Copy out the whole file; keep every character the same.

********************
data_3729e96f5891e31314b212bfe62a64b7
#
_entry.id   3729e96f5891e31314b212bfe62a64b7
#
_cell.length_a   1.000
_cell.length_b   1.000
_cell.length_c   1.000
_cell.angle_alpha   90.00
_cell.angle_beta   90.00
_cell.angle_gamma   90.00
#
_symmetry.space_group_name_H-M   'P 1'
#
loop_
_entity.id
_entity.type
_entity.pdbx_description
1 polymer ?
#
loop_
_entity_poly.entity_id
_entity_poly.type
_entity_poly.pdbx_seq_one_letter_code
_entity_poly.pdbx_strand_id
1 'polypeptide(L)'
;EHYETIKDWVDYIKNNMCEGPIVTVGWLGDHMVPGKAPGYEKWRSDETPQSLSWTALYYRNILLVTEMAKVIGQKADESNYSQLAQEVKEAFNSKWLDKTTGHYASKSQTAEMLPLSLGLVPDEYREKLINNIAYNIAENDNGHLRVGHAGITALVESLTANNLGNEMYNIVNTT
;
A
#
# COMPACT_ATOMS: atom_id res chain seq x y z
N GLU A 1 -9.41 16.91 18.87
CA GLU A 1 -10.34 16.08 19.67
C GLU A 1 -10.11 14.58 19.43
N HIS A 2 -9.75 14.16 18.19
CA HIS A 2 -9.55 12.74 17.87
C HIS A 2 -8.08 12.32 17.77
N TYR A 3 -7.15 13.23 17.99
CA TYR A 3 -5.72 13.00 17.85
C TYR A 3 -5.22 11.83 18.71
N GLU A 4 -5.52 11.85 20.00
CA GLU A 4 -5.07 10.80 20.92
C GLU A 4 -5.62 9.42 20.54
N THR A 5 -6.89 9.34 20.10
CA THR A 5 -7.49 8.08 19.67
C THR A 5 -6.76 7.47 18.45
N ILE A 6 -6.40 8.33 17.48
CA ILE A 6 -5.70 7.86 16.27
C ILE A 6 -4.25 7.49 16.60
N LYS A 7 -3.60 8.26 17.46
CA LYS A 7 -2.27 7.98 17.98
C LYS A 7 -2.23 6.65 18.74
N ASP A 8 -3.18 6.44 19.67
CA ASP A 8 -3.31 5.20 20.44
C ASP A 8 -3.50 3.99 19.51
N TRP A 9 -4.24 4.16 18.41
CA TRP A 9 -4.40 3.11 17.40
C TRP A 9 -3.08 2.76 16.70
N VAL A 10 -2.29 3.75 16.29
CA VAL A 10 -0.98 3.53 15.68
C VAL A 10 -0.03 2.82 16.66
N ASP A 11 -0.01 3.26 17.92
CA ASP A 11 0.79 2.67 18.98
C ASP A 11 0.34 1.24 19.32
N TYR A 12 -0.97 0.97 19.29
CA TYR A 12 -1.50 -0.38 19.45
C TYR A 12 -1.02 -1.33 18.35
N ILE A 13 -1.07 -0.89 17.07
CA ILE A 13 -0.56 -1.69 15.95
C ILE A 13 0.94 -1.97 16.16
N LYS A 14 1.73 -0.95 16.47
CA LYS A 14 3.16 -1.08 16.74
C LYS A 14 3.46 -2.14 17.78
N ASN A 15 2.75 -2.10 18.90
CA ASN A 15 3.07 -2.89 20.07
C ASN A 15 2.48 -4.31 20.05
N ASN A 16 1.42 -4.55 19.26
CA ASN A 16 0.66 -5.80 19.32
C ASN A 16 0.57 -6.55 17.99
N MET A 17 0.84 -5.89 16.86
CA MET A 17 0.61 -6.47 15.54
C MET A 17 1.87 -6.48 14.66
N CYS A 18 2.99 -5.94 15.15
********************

data_3729e96f5891e31314b212bfe62a64b7
#
_entry.id   3729e96f5891e31314b212bfe62a64b7
#
_cell.length_a   1.000
_cell.length_b   1.000
_cell.length_c   1.000
_cell.angle_alpha   90.00
_cell.angle_beta   90.00
_cell.angle_gamma   90.00
#
_symmetry.space_group_name_H-M   'P 1'
#
loop_
_entity.id
_entity.type
_entity.pdbx_description
1 polymer ?
#
loop_
_entity_poly.entity_id
_entity_poly.type
_entity_poly.pdbx_seq_one_letter_code
_entity_poly.pdbx_strand_id
1 'polypeptide(L)'
;EHYETIKDWVDYIKNNMCEGPIVTVGWLGDHMVPGKAPGYEKWRSDETPQSLSWTALYYRNILLVTEMAKVIGQKADESNYSQLAQEVKEAFNSKWLDKTTGHYASKSQTAEMLPLSLGLVPDEYREKLINNIAYNIAENDNGHLRVGHAGITALVESLTANNLGNEMYNIVNTT
;
A
#
# COMPACT_ATOMS: atom_id res chain seq x y z
N GLU A 1 -9.41 16.91 18.87
CA GLU A 1 -10.34 16.08 19.67
C GLU A 1 -10.11 14.58 19.43
N HIS A 2 -9.75 14.16 18.19
CA HIS A 2 -9.55 12.74 17.87
C HIS A 2 -8.08 12.32 17.77
N TYR A 3 -7.15 13.23 17.99
CA TYR A 3 -5.72 13.00 17.85
C TYR A 3 -5.22 11.83 18.71
N GLU A 4 -5.52 11.85 20.00
CA GLU A 4 -5.07 10.80 20.92
C GLU A 4 -5.62 9.42 20.54
N THR A 5 -6.89 9.34 20.10
CA THR A 5 -7.49 8.08 19.67
C THR A 5 -6.76 7.47 18.45
N ILE A 6 -6.40 8.33 17.48
CA ILE A 6 -5.70 7.86 16.27
C ILE A 6 -4.25 7.49 16.60
N LYS A 7 -3.60 8.26 17.46
CA LYS A 7 -2.27 7.98 17.98
C LYS A 7 -2.23 6.65 18.74
N ASP A 8 -3.18 6.44 19.67
CA ASP A 8 -3.31 5.20 20.44
C ASP A 8 -3.50 3.99 19.51
N TRP A 9 -4.24 4.16 18.41
CA TRP A 9 -4.40 3.11 17.40
C TRP A 9 -3.08 2.76 16.70
N VAL A 10 -2.29 3.75 16.29
CA VAL A 10 -0.98 3.53 15.68
C VAL A 10 -0.03 2.82 16.66
N ASP A 11 -0.01 3.26 17.92
CA ASP A 11 0.79 2.67 18.98
C ASP A 11 0.34 1.24 19.32
N TYR A 12 -0.97 0.97 19.29
CA TYR A 12 -1.50 -0.38 19.45
C TYR A 12 -1.02 -1.33 18.35
N ILE A 13 -1.07 -0.89 17.07
CA ILE A 13 -0.56 -1.69 15.95
C ILE A 13 0.94 -1.97 16.16
N LYS A 14 1.73 -0.95 16.47
CA LYS A 14 3.16 -1.08 16.74
C LYS A 14 3.46 -2.14 17.78
N ASN A 15 2.75 -2.10 18.90
CA ASN A 15 3.07 -2.89 20.07
C ASN A 15 2.48 -4.31 20.05
N ASN A 16 1.42 -4.55 19.26
CA ASN A 16 0.66 -5.80 19.32
C ASN A 16 0.57 -6.55 17.99
N MET A 17 0.84 -5.89 16.86
CA MET A 17 0.61 -6.47 15.54
C MET A 17 1.87 -6.48 14.66
N CYS A 18 2.99 -5.94 15.15